With the exception of one season, Clayton Moore starred in the title role of The Lone Ranger with his good friend and co-star Jay Silverheels as Tonto. The first original Western television series debuted in 1949 and was a primetime staple until 1957, after which it continued in syndication to entertain generations of fans.
This past September 2019, The Lone Ranger, TV’s first Western series, turned 70. Incredibly, every weekday an average of 16 of the 221 episodes are aired on various channels.
When actor Clayton Moore was asked to audition, he was already well-aware of the radio show which had begun in 1933. Clayton’s daughter, Dawn Moore, explains, “He listened to it with his own father. The Lone Ranger was already a beloved character in their house.”
Producer George Trendle and writer Fran Striker had co-created The Lone Ranger (although Trendle alone owned the copyright) and engineered the transfer from radio to TV. According to Moore, in his autobiography, I Was That Masked Man, Tonto was cast first. “No one but Jay Silverheels was considered to play Tonto.” Both men were physically up for their athletic roles that rarely employed stuntmen. Silverheels, a Canada-born Mohawk, had been a professional lacrosse player and Golden Gloves champion, and Moore had been a trapeze artist and acrobat. Both men’s acting careers began with bits in Poverty Row Bs. Silverheels had graduated to small roles in big films like Captain from Castile with Tyrone Power, and Key Largo with Humphrey Bogart. Moore had become “King of the Serials” at Republic. When, after a long interview, Trendle asked the actor if he wanted the role, Moore replied, “Mr. Trendle, I am The Lone Ranger.”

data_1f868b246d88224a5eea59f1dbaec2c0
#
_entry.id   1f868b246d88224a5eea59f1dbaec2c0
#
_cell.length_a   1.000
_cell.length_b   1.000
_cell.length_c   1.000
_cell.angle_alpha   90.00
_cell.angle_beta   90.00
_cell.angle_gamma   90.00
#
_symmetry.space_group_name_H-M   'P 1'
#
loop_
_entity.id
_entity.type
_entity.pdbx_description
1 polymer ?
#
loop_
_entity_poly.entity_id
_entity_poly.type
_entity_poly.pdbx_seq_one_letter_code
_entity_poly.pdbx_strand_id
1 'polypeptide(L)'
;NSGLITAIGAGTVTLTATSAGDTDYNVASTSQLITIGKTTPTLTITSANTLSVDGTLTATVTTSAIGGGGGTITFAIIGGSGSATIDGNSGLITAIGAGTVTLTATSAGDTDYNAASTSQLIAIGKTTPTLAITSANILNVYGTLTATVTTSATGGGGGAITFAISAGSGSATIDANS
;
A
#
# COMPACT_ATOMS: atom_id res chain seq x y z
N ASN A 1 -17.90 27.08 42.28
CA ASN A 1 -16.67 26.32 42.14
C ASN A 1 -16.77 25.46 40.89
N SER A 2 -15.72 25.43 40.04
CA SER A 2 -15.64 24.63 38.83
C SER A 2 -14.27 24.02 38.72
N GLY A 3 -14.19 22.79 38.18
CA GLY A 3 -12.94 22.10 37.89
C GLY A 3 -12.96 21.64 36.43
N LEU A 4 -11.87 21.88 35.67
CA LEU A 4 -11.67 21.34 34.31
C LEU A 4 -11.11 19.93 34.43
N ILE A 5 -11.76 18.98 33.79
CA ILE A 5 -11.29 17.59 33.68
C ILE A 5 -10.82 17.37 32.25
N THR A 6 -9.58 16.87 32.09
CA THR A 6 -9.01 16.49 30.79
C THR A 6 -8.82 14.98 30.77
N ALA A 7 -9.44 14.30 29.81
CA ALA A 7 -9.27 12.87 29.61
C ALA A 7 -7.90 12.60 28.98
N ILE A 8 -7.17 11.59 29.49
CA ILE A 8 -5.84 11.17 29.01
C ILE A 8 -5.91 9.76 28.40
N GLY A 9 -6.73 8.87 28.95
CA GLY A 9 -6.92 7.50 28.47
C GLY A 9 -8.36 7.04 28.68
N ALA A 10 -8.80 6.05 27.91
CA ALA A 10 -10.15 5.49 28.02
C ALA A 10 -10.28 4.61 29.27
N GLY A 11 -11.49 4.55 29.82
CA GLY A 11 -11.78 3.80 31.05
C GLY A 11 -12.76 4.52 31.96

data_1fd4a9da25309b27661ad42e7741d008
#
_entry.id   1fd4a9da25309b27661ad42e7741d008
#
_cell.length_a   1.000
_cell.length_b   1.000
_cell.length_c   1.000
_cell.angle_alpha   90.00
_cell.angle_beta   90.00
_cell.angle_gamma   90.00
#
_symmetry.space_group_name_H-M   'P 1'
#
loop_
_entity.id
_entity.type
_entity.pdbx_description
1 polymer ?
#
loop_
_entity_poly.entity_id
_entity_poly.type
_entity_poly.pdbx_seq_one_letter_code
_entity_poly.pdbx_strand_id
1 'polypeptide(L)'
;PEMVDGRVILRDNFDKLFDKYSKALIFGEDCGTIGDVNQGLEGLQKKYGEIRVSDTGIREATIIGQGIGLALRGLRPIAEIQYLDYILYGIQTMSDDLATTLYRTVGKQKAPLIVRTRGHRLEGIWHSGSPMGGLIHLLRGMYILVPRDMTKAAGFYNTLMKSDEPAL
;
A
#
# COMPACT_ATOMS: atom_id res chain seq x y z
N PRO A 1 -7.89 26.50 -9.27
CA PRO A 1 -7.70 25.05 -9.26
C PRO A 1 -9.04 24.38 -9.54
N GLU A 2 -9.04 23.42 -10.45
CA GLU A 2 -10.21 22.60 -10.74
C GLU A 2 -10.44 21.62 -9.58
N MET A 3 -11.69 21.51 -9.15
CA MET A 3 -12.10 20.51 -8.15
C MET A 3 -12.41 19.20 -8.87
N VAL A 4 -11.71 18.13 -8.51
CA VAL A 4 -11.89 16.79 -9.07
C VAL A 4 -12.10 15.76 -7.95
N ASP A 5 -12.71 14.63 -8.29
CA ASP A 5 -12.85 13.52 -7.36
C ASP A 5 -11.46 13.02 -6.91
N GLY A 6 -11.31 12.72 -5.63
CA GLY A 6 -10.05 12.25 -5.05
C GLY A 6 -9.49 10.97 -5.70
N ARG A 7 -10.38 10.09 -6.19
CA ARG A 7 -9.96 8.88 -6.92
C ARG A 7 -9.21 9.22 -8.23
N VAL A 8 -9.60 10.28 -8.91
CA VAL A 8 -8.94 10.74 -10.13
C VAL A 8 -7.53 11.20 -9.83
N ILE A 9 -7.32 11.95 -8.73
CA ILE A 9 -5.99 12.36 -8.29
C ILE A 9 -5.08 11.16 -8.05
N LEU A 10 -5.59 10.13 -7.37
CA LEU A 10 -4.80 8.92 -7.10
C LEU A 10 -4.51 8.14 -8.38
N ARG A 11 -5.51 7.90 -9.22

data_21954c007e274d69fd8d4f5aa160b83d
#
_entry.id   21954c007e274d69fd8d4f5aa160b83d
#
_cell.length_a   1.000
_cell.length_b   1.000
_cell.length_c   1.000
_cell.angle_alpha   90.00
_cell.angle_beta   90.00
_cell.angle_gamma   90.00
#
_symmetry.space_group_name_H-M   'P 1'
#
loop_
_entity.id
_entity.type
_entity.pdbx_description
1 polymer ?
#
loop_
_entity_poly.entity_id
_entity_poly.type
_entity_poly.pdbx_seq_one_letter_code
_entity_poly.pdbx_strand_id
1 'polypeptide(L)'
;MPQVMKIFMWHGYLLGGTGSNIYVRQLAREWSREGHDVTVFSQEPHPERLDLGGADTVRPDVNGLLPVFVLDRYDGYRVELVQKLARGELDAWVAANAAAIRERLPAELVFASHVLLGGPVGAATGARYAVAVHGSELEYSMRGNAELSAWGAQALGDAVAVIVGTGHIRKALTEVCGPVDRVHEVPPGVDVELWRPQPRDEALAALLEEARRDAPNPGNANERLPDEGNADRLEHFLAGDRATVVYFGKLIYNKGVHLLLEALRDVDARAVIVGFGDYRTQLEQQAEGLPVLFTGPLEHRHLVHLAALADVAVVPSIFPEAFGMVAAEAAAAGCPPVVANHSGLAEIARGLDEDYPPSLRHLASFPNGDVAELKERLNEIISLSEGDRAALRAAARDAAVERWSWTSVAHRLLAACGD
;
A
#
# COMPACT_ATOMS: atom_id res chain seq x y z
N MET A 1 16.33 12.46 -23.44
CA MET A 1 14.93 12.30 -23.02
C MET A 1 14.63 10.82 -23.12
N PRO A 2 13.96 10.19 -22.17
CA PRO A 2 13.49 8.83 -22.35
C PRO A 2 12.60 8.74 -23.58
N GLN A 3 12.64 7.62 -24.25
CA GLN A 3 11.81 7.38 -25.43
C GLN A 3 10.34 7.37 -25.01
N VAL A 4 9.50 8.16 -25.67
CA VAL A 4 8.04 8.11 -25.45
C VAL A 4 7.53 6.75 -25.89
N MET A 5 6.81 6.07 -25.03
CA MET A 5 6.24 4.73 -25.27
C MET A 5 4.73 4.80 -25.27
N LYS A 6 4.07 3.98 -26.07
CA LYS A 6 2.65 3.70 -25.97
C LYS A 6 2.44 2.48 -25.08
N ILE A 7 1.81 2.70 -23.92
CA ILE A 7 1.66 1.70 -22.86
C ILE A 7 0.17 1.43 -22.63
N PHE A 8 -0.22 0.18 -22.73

The Lone Ranger was John Reid, a Texas Ranger who was ambushed with five other Rangers, including his idolized older brother. Butch Cavendish’s gang thought they had killed all six, but Tonto found Reid and nursed him back to health. Tonto inadvertently gave him a new identity when he commented, “Now you lone Ranger.”
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